We tried to help Iraq: Sultan
By a Staff Writer
AMMAN, 29 March — Prince Sultan, second deputy premier and minister of defense and aviation, said yesterday that Saudi Arabia and other Arab countries tried their best to settle the row between Kuwait and Iraq but the peace overtures failed because of Iraqi intransigence.
“We intended to help Iraq but it refused to help itself,” said Prince Sultan, who led the Kingdom’s delegation to the Amman summit. “So the committee will exert its efforts, to which we are not obliged in any way. We will see what they are doing,” he said when asked about a panel set up by the summit, under the chairmanship of Jordan’s King Abdallah, to follow up on the Iraqi issue.
Informed sources told Arab News that Gulf countries, led by Saudi Arabia, had presented a paper at the summit to get the sanctions on Iraq lifted and persuade the United States and Britain to stop airstrikes on that country. “The proposal was a big surprise for the Iraqi delegation. It rejected the paper saying it found the imprints of Saudis and Kuwaitis in it, and that it was not responding to Baghdad’s demands,” the sources added.
Addressing the summit’s concluding session, Prince Sultan called on the UN Security Council to endorse the Palestinians’ legitimate right to protection and the return of Palestinian refugees to their homeland. The Saudi leader urged the co-sponsors of the peace process to help lift an Israeli economic blockade of Palestinian-ruled areas and force it to resume peace negotiations with Palestinians, Syria and Lebanon.
“We should extend all-out support to the Palestinians to protect their identity and safeguard Jerusalem,” Prince Sultan said. He also urged Arab countries to bolster economic cooperation by lifting customs barriers, promoting joint investment and activating joint Arab institutions in their bid to establish a powerful economic bloc. The Kingdom also called on Iran to settle its island row with the UAE peacefully.
Prince Sultan said the Amman conference generated optimism about a brighter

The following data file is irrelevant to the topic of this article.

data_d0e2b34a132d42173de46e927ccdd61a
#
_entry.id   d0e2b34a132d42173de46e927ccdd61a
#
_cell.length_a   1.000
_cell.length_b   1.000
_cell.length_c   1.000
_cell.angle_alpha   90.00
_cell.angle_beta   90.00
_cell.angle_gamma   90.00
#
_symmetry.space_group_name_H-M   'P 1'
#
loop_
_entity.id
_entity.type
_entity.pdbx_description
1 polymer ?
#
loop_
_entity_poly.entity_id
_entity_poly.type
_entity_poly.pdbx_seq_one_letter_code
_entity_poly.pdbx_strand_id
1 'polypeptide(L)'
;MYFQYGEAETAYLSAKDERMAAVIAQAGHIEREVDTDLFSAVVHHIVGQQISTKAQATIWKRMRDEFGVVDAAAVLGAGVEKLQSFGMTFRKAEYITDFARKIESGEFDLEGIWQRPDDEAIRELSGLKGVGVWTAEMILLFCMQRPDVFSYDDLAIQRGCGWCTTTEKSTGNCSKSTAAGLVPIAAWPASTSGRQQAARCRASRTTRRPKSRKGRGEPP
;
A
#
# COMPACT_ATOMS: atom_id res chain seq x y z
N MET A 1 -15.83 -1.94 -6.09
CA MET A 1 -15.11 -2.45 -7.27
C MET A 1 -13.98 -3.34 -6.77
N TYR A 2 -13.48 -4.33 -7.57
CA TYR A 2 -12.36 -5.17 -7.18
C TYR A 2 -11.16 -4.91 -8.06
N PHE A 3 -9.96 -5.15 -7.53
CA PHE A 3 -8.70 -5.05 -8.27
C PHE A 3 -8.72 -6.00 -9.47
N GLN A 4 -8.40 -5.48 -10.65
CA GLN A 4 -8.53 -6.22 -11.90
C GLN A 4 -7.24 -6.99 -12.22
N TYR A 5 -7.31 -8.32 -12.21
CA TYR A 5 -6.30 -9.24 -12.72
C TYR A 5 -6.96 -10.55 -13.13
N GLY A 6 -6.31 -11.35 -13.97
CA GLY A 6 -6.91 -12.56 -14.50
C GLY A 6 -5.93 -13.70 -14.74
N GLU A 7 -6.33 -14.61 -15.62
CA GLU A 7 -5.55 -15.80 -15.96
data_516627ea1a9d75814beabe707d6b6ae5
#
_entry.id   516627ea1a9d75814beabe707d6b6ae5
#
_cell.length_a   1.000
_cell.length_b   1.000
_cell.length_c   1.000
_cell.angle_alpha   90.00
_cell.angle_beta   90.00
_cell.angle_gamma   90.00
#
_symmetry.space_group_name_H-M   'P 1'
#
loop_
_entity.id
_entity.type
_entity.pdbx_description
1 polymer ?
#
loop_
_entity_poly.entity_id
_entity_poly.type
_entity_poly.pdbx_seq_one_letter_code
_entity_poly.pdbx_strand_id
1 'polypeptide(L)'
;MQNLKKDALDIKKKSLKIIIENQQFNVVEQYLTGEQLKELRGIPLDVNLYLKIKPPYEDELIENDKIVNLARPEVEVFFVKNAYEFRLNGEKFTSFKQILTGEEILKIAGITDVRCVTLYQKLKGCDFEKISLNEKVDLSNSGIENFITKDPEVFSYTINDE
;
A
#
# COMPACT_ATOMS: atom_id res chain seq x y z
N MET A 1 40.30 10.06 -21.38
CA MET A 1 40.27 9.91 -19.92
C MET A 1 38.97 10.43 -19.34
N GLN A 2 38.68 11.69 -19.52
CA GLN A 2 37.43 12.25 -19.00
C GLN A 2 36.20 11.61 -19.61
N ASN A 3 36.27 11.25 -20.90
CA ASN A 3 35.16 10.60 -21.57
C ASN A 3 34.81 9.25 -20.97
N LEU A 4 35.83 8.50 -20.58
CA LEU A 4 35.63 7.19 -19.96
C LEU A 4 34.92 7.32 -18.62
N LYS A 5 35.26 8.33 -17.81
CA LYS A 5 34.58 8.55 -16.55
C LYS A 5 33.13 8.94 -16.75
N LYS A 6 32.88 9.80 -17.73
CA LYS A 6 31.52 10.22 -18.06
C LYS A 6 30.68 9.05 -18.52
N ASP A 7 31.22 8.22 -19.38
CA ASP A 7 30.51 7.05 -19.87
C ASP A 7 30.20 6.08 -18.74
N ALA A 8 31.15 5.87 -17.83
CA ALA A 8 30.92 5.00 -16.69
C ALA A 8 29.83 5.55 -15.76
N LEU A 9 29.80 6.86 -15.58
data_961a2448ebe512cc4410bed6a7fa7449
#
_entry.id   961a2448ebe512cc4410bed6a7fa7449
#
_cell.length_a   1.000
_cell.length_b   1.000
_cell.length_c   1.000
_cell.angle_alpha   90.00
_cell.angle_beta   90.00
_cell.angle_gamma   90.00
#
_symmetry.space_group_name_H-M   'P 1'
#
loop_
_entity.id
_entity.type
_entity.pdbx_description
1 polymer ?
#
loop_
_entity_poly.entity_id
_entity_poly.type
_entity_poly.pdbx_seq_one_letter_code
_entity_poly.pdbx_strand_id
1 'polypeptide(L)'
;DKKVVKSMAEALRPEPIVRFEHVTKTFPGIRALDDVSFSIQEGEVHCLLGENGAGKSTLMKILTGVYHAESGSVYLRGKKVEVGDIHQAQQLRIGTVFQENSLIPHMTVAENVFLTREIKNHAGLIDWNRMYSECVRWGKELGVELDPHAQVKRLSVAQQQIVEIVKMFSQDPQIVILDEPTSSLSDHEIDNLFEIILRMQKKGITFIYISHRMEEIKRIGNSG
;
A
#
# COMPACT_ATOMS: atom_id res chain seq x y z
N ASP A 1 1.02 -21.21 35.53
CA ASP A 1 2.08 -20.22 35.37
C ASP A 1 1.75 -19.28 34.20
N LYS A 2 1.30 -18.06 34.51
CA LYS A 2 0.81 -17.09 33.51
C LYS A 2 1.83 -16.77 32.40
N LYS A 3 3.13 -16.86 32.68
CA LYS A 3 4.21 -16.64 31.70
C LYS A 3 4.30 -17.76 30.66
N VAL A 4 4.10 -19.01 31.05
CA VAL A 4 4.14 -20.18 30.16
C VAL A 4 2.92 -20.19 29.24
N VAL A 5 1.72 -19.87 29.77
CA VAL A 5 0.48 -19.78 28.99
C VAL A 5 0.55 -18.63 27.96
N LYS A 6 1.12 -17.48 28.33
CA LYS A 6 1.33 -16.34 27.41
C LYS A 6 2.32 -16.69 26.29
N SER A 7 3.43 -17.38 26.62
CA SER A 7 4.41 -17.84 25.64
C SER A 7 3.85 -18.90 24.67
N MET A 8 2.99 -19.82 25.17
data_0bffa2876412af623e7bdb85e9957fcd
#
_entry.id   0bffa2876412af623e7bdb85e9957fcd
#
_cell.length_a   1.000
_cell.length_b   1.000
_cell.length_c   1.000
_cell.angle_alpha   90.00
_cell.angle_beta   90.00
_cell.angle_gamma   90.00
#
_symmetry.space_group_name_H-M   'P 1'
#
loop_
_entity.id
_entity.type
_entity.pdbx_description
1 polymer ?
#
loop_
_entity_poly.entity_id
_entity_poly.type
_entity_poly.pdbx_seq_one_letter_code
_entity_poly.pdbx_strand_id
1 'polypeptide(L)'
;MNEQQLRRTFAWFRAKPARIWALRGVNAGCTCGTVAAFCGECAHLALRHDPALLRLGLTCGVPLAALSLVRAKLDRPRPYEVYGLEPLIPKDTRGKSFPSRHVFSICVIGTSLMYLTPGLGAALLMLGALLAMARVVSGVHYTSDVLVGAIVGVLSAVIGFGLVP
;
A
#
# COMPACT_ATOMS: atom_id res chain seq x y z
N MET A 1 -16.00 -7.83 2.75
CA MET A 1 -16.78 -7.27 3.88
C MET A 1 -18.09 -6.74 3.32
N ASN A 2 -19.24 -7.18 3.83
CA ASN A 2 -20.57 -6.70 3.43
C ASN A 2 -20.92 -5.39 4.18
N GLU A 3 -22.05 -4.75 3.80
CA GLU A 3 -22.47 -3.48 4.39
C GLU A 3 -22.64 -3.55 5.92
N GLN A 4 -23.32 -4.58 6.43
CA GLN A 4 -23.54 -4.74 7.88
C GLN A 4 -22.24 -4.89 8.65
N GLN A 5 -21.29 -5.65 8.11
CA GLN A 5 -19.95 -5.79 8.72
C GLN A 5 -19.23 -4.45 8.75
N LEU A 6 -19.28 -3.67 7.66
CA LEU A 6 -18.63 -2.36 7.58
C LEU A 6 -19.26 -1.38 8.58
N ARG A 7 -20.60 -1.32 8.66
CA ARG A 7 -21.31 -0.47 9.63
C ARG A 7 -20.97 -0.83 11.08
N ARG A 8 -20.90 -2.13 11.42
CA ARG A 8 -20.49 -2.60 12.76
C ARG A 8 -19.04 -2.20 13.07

Arab future, promising more closeness and solidarity and underlining the
vitality and greatness of the Arab nation. “This enables the Arab nation
to play its normal role as a source for human civilization and a strong
supporter of the values of peace, justice and equality.”
Prince Sultan called for changing the approach and methodology followed by Arabs in dealing with major issues. “The idea of the periodic convention must not be a goal in itself but rather a means for reaching desired goals,” he pointed out. He welcomed Amr Moussa’s appointment as the new secretary-general of the Arab League.
Prince Sultan called upon Arab states to avoid double standard in dealing with one another.
“We must also realize that integration among our countries cannot be reached without paying the price and without a willingness to sacrifice in the context of dealing with each other provided that the final result is in the interest of all.” He emphasized the need for sacrifices to achieve unity and integration.
On efforts to resolve the Iraqi issue, informed sources told Arab News
that the negative Iraqi approach prompted a pro-Iraqi Arab leader to say
that he doubted whether Baghdad really wanted the sanctions lifted.
The sources said the paper on Iraq called for the lifting of sanctions including the embargo on civilian flights, but the Iraqi delegates protested by saying they were not interested in calls but wanted immediate action to lift sanctions. The paper presented at the summit had also called for preventing all activities against Iraq and urged Baghdad to comply with all Security Council resolutions.
It emphasized the Arab League Charter on the unity and independence of member states, as well as Kuwait’s independence and territorial integrity, and urged Iraq to abide by this principle. “But the Iraqi delegation became angry after the presentation of the paper,” the sources said.
Kuwait MPs and officials, meanwhile, objected to the method followed
Ahmad Al-Saadoun, speaker of the Kuwaiti parliament, said any effort to narrow Arab differences should not be at the expense of Kuwait.
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